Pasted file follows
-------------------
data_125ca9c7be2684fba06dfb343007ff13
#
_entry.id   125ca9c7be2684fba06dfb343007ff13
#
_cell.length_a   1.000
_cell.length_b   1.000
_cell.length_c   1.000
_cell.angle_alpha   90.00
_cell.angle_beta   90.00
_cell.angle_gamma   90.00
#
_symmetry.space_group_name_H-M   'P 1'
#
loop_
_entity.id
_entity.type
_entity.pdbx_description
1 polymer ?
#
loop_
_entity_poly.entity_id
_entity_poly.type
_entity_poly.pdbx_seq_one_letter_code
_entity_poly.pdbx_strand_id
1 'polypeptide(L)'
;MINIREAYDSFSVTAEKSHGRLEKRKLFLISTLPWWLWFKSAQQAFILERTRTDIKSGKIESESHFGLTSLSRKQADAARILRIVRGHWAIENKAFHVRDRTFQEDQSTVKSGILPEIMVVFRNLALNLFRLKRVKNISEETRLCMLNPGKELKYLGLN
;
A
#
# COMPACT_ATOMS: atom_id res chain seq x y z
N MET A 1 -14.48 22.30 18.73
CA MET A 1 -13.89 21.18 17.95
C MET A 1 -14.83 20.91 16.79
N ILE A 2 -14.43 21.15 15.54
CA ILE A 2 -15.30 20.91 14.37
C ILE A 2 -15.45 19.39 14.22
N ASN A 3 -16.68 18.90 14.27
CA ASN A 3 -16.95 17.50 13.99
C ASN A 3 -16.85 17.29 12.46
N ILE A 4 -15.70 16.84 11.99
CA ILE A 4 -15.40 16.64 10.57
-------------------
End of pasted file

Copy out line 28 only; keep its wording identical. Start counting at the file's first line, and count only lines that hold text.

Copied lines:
A